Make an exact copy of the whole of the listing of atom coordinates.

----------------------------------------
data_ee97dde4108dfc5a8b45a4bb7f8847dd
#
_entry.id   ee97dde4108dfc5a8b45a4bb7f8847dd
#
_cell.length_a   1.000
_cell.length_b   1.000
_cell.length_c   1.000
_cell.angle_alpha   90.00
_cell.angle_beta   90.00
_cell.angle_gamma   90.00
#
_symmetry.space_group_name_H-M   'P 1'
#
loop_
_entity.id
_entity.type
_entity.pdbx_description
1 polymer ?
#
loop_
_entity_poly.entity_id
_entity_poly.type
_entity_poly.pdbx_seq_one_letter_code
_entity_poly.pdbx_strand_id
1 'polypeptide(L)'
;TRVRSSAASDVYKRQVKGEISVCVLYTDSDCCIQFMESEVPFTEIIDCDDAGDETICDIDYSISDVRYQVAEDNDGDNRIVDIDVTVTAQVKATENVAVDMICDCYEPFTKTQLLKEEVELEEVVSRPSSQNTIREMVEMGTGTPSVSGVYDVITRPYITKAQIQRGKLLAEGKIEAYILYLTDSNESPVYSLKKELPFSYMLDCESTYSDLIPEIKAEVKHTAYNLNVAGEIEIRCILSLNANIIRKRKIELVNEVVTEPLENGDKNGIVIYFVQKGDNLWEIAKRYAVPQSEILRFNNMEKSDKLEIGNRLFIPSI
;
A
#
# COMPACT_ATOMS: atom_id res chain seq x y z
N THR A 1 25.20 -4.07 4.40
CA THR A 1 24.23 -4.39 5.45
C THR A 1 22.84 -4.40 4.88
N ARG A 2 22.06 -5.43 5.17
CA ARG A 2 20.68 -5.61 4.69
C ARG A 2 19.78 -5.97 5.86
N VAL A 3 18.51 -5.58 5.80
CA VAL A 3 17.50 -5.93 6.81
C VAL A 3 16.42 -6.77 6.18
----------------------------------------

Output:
data_ee97dde4108dfc5a8b45a4bb7f8847dd
#
_entry.id   ee97dde4108dfc5a8b45a4bb7f8847dd
#
_cell.length_a   1.000
_cell.length_b   1.000
_cell.length_c   1.000
_cell.angle_alpha   90.00
_cell.angle_beta   90.00
_cell.angle_gamma   90.00
#
_symmetry.space_group_name_H-M   'P 1'
#
loop_
_entity.id
_entity.type
_entity.pdbx_description
1 polymer ?
#
loop_
_entity_poly.entity_id
_entity_poly.type
_entity_poly.pdbx_seq_one_letter_code
_entity_poly.pdbx_strand_id
1 'polypeptide(L)'
;TRVRSSAASDVYKRQVKGEISVCVLYTDSDCCIQFMESEVPFTEIIDCDDAGDETICDIDYSISDVRYQVAEDNDGDNRIVDIDVTVTAQVKATENVAVDMICDCYEPFTKTQLLKEEVELEEVVSRPSSQNTIREMVEMGTGTPSVSGVYDVITRPYITKAQIQRGKLLAEGKIEAYILYLTDSNESPVYSLKKELPFSYMLDCESTYSDLIPEIKAEVKHTAYNLNVAGEIEIRCILSLNANIIRKRKIELVNEVVTEPLENGDKNGIVIYFVQKGDNLWEIAKRYAVPQSEILRFNNMEKSDKLEIGNRLFIPSI
;
A
#
# COMPACT_ATOMS: atom_id res chain seq x y z
N THR A 1 25.20 -4.07 4.40
CA THR A 1 24.23 -4.39 5.45
C THR A 1 22.84 -4.40 4.88
N ARG A 2 22.06 -5.43 5.17
CA ARG A 2 20.68 -5.61 4.69
C ARG A 2 19.78 -5.97 5.86
N VAL A 3 18.51 -5.58 5.80
CA VAL A 3 17.50 -5.93 6.81
C VAL A 3 16.42 -6.77 6.18